Well, that’s what some scientists are finding. Jennifer Mather from the University of Lethbridge in Alberta, Canada has been studying octopuses for 35 years, and she thinks they are highly intelligent. For her “intelligence means learning information and using the information that you’ve learned”, and she’s seen octopuses do just that. One of her experiments presented clams and mussels to octopuses to see which they preferred. Even though octopuses are strong, they chose the mussels which were easier to open, but switched to clams when they were served on the half shell. She also observed them “playing” with a pill bottle (pushing it back and forth in the tank). Play is something only intelligent creatures do.
Biology professor, Peter Godfrey-Smith, says “It’s probably the closest we’ll get to meeting an intelligent alien.” It even looks alien – both inside and out. The octopus is a cephalopod (from the Greek for head and foot) with a rather large brain and three hearts. Not a bone in its body means it can squeeze through anything that its beak can make it through.
We humans are proud of our ability to grip, but the amazing octopus has that capability a hundred times over us when it folds the sides of its tentacle to grasp with its suckers. More than half of the octopus’s five hundred million neurons are located in the creature’s arms making grip possible. Their dexterity has caused some challenging times in the lab with the animals “unplugging drains, disconnecting wires, and resisting the maze challenge.” They also use their arms to walk along the floor of the ocean, and even on dry land.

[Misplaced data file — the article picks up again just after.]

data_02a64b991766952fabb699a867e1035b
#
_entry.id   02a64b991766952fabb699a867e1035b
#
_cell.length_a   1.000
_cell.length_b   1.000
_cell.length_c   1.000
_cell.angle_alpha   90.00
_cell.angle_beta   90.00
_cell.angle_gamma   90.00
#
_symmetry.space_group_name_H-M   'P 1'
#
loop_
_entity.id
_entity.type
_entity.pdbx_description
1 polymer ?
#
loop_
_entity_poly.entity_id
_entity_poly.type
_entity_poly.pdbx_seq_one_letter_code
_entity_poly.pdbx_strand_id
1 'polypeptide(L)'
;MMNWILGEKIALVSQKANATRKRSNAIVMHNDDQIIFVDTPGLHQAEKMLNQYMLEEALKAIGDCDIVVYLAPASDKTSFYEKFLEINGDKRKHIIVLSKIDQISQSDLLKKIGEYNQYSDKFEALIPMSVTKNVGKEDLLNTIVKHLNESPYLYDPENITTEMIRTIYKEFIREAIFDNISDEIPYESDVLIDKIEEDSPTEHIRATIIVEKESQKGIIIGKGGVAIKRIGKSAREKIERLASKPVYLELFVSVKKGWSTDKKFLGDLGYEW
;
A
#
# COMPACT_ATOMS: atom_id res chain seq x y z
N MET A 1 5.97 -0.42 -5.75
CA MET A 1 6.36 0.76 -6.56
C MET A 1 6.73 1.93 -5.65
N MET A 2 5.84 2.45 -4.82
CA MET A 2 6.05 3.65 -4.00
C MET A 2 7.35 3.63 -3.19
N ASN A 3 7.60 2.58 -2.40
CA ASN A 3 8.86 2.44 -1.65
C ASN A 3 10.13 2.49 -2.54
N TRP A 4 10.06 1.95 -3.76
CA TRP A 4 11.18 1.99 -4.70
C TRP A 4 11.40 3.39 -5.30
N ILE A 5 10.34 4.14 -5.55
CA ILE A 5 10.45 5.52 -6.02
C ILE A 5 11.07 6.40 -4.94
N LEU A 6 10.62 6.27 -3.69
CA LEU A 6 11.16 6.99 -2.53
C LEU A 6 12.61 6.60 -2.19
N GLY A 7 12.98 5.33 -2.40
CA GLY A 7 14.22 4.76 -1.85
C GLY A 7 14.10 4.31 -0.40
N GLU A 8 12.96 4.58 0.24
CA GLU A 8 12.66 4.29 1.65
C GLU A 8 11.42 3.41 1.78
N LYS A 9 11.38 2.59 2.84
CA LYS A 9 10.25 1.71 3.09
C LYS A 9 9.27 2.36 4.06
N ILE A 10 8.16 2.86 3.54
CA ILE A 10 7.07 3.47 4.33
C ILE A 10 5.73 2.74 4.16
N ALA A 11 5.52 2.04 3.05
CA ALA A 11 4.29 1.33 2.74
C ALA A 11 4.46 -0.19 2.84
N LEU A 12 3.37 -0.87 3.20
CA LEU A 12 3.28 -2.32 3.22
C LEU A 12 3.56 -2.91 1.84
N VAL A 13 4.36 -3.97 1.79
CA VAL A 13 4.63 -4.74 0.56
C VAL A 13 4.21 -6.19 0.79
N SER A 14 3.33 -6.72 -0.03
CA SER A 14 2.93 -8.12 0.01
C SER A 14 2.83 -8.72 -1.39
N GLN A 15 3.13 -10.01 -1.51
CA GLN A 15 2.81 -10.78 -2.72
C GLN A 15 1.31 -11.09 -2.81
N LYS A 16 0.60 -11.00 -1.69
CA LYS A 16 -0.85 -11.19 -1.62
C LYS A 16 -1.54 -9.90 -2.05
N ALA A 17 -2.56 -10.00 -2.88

Imagine if we could change our color, shape and texture at will. Seems out of this world, doesn’t it? Well, that’s everyday life for octopuses. They are morphing champions who can disappear into algae or even disguise themselves as other things or creatures. These camo tricks make them capable of hiding even from the most determined predators. They can even decide to squirt out poison if severely threatened.
Computer scientist Jaron Lanier reminds us that cephalopods are on their own from the moment they’re born. “With no concept of parenting, they pass on nothing to future generations.” Imagine having to figure everything out on your own from day one.
Now that’s smart!
April 15, 2016: Update! NY Times Article: Inky the Octopus Escapes From a New Zealand Aquarium
The greatest challenge during the program was staying entertained during the quarantine period. Not being able to leave your boat and not having a phone, which was a crutch against boredom, it was difficult at first to stay entertained.